Labor supporters are putting us on notice, but far from walking away people are seeking to re-engage with the Party. Indeed, our membership is on the rise, drawn by the promise of having a say, most obviously through selecting our parliamentary leaders. Today we have a third more members than prior to the 2013 election.

This new generation of activists is united in a sense that three things (still) matter: that national government remains an important force for good in people's lives; formal politics can still give people a meaningful say in how their society operates; and the Labor Party is the place where a diverse range of people can come together to shape our common future for the better.

Under new leader Richard Di Natale, the Greens are trying to fudge the decision Labor took in the early 1900s. They want to play support in return for concessions, while seeking to supplant Labor as the progressive party of government in Australia. Having their cake, and eating it, too. All the while failing to grapple with critical questions around the role of government.

There's a democratic legitimacy issue here, too. In an organisation which is almost completely opaque as the Greens Party is, there's a capacity to be supremely agile in responding to changed circumstances - but no capacity to really engage people in a deep, transformative political conversation.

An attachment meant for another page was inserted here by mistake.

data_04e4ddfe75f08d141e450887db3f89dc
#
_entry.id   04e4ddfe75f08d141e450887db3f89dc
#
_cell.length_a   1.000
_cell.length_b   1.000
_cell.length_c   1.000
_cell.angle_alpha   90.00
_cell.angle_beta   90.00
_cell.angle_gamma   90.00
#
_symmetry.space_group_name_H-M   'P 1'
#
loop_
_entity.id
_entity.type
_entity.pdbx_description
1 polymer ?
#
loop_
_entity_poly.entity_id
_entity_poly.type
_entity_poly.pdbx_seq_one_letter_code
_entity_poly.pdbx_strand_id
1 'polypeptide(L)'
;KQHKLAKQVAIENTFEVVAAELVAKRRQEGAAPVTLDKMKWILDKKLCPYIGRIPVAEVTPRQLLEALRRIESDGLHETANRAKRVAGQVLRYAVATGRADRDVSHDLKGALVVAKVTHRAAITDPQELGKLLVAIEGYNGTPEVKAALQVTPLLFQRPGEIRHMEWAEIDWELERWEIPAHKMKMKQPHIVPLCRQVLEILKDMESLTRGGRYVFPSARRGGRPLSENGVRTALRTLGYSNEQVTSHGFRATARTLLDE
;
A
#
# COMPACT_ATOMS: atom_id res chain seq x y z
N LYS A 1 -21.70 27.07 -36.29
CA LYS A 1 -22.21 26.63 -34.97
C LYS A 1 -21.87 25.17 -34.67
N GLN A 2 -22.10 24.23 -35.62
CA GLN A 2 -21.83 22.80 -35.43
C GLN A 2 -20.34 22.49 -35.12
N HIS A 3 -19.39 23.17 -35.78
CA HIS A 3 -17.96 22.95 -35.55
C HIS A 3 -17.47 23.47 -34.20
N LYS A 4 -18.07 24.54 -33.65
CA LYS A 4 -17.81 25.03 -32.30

For me, rebuilding trust in politics boils down to rejecting cynicism. And the (re)positioning of the Greens is as cynical as it gets. It's a calculation based on exploiting dissatisfaction. All about presenting to a section of Labor supporters as the other side of a difficult choice that Labor, as a party of government, has made. Rejecting the critical importance of making such choices, instead of facing up to the responsibility of leading debate on them and their consequences.

But it would be a mistake to locate the threat to Labor, and to Labor’s purpose, as being presented solely in the form of the Greens Party.

We must also confront a more profound challenge to democratic politics, and look to its causes rather than simply the symptoms. If there's a political crisis in western democracies, it's really a crisis of faith. Faith that our political institutions can deliver meaningful change, and that people can engage in these institutions to help in making those changes.